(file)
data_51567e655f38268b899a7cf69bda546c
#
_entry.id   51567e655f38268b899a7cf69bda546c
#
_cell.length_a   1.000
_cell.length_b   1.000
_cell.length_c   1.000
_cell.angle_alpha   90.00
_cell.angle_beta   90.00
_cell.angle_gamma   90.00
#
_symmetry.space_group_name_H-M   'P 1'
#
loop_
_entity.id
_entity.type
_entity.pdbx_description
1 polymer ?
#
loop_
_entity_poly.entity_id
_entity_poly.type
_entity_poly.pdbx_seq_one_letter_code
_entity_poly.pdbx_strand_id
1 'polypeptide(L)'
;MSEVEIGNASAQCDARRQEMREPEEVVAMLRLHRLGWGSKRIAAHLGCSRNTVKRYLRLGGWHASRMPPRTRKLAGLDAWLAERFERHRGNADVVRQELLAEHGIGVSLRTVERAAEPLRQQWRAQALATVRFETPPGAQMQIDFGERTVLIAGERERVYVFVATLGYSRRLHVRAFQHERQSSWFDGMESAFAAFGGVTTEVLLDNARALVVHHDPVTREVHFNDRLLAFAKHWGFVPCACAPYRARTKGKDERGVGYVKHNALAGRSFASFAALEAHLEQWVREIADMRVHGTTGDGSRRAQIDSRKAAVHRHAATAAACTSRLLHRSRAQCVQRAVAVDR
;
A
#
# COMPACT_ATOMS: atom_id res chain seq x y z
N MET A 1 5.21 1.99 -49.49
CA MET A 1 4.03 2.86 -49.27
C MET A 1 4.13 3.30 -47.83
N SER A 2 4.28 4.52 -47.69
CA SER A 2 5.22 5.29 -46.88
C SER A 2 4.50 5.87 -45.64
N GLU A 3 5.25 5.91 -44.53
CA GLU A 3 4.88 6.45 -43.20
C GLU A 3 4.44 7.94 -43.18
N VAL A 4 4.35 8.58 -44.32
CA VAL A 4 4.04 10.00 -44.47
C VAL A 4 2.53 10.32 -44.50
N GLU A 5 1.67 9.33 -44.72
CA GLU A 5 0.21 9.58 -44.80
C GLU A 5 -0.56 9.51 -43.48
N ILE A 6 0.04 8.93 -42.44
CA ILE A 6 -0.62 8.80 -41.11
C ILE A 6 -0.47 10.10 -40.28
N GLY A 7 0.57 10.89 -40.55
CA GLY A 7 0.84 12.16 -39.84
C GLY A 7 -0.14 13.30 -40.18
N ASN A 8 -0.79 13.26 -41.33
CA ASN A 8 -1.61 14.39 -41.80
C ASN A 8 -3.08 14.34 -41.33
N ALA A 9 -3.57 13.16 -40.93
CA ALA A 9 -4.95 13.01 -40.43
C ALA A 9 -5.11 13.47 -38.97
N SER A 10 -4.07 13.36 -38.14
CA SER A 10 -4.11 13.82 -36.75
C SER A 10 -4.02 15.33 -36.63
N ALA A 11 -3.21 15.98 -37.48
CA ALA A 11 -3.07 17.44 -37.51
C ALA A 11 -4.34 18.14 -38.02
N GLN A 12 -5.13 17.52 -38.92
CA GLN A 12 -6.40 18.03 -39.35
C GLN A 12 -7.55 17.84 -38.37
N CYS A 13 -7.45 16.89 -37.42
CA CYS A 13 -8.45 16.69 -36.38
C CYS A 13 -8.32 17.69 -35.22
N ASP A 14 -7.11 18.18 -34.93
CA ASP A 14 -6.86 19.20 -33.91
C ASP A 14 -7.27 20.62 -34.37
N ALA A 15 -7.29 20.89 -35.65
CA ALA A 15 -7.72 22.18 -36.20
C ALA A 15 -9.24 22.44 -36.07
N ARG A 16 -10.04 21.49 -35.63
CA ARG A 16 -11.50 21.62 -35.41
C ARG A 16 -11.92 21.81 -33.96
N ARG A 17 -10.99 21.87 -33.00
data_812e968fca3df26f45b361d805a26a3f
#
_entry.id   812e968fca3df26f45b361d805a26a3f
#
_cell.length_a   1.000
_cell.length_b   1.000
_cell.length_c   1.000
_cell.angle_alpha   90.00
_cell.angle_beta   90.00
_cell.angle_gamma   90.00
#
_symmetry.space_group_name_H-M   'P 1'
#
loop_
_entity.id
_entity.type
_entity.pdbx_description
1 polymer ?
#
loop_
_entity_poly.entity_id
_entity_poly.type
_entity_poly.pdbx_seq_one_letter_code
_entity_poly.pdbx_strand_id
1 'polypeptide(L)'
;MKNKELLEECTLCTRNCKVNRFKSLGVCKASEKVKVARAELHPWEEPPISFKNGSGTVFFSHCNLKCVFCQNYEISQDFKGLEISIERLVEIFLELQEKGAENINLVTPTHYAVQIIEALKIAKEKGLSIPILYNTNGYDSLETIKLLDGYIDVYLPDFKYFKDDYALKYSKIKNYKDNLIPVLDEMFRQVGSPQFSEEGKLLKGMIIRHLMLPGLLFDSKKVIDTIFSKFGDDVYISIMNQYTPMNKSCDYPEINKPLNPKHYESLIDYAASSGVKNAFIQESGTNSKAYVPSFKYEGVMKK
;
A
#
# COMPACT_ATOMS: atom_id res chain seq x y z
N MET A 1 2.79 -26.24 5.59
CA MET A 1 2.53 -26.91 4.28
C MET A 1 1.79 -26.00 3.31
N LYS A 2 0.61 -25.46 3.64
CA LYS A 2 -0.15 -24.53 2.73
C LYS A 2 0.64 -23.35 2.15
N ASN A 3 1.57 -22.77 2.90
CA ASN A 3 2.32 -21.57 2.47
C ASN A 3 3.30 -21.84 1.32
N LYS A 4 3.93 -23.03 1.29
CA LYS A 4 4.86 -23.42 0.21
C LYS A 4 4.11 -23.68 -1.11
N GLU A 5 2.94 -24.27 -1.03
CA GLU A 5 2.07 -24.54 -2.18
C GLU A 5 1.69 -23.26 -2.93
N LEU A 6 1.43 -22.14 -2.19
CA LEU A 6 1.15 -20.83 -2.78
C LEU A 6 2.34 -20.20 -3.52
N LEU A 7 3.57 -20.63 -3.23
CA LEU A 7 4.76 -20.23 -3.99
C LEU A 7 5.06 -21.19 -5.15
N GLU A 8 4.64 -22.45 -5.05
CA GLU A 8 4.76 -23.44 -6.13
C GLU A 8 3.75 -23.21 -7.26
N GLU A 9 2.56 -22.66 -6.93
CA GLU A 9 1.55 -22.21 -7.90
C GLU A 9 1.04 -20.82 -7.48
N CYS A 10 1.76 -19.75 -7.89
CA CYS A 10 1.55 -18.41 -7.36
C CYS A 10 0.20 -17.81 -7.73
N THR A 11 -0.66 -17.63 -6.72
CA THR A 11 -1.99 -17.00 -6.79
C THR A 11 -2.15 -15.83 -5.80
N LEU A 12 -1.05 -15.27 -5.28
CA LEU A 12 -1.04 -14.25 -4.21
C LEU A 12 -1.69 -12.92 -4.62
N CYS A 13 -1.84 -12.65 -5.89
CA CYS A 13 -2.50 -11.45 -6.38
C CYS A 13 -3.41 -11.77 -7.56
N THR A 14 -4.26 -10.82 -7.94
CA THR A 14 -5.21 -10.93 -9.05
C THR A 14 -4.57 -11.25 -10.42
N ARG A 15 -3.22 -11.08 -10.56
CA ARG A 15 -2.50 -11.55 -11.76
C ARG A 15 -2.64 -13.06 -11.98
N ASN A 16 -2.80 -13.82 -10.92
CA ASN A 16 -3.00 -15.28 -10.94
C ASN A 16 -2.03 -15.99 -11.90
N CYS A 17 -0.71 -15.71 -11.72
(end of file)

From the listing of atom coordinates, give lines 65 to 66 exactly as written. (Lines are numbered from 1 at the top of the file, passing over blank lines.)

CA GLN A 12 -6.40 18.03 -39.35
C GLN A 12 -7.55 17.84 -38.37